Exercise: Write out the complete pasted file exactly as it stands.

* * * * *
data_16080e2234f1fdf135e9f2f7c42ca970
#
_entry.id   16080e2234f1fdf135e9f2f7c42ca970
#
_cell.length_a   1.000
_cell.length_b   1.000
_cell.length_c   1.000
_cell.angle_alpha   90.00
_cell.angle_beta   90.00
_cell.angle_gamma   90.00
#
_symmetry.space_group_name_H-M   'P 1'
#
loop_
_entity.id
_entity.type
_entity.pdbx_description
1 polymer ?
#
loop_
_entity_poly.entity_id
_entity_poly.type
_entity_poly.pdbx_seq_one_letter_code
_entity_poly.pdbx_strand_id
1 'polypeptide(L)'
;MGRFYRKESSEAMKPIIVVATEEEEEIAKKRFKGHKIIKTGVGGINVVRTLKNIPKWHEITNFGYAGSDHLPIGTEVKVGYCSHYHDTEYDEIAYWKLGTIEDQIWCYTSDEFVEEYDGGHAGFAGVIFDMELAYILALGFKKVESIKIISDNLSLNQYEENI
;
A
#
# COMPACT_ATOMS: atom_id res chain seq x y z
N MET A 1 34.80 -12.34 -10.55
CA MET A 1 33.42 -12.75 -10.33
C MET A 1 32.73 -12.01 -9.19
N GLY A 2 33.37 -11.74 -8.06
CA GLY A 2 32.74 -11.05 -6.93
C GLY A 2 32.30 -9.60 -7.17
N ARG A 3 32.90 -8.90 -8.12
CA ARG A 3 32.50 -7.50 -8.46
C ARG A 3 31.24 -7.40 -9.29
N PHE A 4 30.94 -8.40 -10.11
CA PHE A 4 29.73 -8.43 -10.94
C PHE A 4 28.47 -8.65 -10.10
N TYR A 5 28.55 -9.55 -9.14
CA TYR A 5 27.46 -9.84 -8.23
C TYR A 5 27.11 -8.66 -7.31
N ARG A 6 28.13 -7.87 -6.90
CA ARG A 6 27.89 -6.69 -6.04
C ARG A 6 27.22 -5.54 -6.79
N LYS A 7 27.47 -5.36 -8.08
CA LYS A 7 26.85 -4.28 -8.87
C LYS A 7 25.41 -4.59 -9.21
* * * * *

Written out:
data_16080e2234f1fdf135e9f2f7c42ca970
#
_entry.id   16080e2234f1fdf135e9f2f7c42ca970
#
_cell.length_a   1.000
_cell.length_b   1.000
_cell.length_c   1.000
_cell.angle_alpha   90.00
_cell.angle_beta   90.00
_cell.angle_gamma   90.00
#
_symmetry.space_group_name_H-M   'P 1'
#
loop_
_entity.id
_entity.type
_entity.pdbx_description
1 polymer ?
#
loop_
_entity_poly.entity_id
_entity_poly.type
_entity_poly.pdbx_seq_one_letter_code
_entity_poly.pdbx_strand_id
1 'polypeptide(L)'
;MGRFYRKESSEAMKPIIVVATEEEEEIAKKRFKGHKIIKTGVGGINVVRTLKNIPKWHEITNFGYAGSDHLPIGTEVKVGYCSHYHDTEYDEIAYWKLGTIEDQIWCYTSDEFVEEYDGGHAGFAGVIFDMELAYILALGFKKVESIKIISDNLSLNQYEENI
;
A
#
# COMPACT_ATOMS: atom_id res chain seq x y z
N MET A 1 34.80 -12.34 -10.55
CA MET A 1 33.42 -12.75 -10.33
C MET A 1 32.73 -12.01 -9.19
N GLY A 2 33.37 -11.74 -8.06
CA GLY A 2 32.74 -11.05 -6.93
C GLY A 2 32.30 -9.60 -7.17
N ARG A 3 32.90 -8.90 -8.12
CA ARG A 3 32.50 -7.50 -8.46
C ARG A 3 31.24 -7.40 -9.29
N PHE A 4 30.94 -8.40 -10.11
CA PHE A 4 29.73 -8.43 -10.94
C PHE A 4 28.47 -8.65 -10.10
N TYR A 5 28.55 -9.55 -9.14
CA TYR A 5 27.46 -9.84 -8.23
C TYR A 5 27.11 -8.66 -7.31
N ARG A 6 28.13 -7.87 -6.90
CA ARG A 6 27.89 -6.69 -6.04
C ARG A 6 27.22 -5.54 -6.79
N LYS A 7 27.47 -5.36 -8.08
CA LYS A 7 26.85 -4.28 -8.87
C LYS A 7 25.41 -4.59 -9.21